This article doesn't make it very clear that before the 1960's, distinctive Palestinian Arab nationalism (as opposed to Pan-Arab nationalism, Pan-Islamic nationalism, Greater Syria nationalism, etc.) was mainly the domain of some theoretical intellectuals and some personally ambitious careerist politicians (who hoped for powerful positions in an Arab state created out of the British Mandate). In early 1948, a very significant number of Arabs in the British Palestine mandate assumed that Palestine would naturally be annexed to whichever Arab country turned out to play the leading role in destroying Israel and expelling the Jews, and many of them weren't too upset by the idea (since they regarded it as a step on the road to Arab unification). AnonMoos (talk) 07:06, 25 April 2011 (UTC)

Primordialism fictitious section[edit]

this whole section is based on nothing but fiction. all sources has no credibility wht so ever, or not connected to the topic. further more - I suspect that the purpose of this section is the denial of well established Jewish heritage and reinventing history, according to best of pallywood methods. I suggest to delete. --Jonathango 18:53, 1 May 2011 (UTC) —Preceding unsigned comment added by JonathanGo (talkcontribs)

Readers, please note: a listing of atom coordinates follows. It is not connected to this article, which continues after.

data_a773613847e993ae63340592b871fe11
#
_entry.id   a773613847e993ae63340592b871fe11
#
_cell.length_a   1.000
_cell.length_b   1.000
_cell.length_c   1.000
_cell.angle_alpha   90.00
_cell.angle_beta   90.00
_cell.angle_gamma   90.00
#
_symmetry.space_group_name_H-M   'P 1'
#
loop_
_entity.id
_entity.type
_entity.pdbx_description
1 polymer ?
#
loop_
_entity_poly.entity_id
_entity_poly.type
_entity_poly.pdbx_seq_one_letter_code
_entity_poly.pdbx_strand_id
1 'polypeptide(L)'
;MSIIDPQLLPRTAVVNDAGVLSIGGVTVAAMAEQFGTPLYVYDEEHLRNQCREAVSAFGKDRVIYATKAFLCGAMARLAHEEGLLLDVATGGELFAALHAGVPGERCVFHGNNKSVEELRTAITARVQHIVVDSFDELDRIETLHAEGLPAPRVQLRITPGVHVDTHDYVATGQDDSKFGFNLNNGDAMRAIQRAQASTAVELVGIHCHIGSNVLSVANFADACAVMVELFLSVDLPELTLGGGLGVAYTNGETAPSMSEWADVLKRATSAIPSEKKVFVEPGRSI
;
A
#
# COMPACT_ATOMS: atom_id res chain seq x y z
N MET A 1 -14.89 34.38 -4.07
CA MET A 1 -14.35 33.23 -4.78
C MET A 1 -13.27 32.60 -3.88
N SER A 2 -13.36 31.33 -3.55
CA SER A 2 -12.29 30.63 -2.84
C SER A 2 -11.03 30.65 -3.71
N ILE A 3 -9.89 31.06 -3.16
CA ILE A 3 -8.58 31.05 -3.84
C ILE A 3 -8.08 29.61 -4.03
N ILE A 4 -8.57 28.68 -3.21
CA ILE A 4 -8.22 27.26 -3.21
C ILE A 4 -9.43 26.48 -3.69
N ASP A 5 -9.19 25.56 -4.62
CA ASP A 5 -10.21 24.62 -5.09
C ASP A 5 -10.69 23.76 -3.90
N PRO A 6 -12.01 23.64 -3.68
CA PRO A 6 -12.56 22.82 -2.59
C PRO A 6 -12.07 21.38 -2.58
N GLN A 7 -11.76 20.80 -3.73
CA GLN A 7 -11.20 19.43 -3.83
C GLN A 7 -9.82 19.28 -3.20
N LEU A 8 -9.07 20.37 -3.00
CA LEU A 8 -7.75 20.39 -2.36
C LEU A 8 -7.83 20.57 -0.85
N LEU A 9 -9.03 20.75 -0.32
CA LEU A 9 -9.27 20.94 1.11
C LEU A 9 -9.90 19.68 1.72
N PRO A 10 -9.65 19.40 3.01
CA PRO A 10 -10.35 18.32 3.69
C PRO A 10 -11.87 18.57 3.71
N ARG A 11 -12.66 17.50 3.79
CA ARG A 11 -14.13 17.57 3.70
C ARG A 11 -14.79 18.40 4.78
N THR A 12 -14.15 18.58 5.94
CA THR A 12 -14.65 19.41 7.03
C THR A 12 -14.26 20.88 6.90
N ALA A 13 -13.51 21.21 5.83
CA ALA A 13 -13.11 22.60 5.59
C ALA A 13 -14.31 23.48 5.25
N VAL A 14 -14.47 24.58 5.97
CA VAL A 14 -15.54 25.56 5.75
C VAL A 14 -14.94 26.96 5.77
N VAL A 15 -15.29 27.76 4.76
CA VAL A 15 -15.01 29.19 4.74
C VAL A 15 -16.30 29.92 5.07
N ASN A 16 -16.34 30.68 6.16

Jonathan, there are three sources. Which are not credible or connected to the topic? It seems unlikely that a scholarly book with Palestinian nationalism in the title (Khalidi) qualifies as either.--Carwil (talk) 15:04, 3 May 2011 (UTC)
Some nationalists like to ignore highly-inconvenient historical facts (such as that before 135 A.D. the word Παλαιστινη/Palaestina generally referred only to the southern coastal plain or "Philistia"; that Jund Filastin did not include the Galilee; that during most of the Ottoman period the word Filastin in Arabic was somewhat of an antiquarian or semi-foreign term, used mainly to refer back to the early Caliphates period, or by a few Christians who were influenced by European usages; etc. etc.). However, if the books in which they ignore highly-inconvenient historical facts attain some degree of prominence, then there's no reason why such books can't be mentioned on Wikipedia (though their claims should not be accepted uncritically). AnonMoos (talk) 08:40, 13 May 2011 (UTC)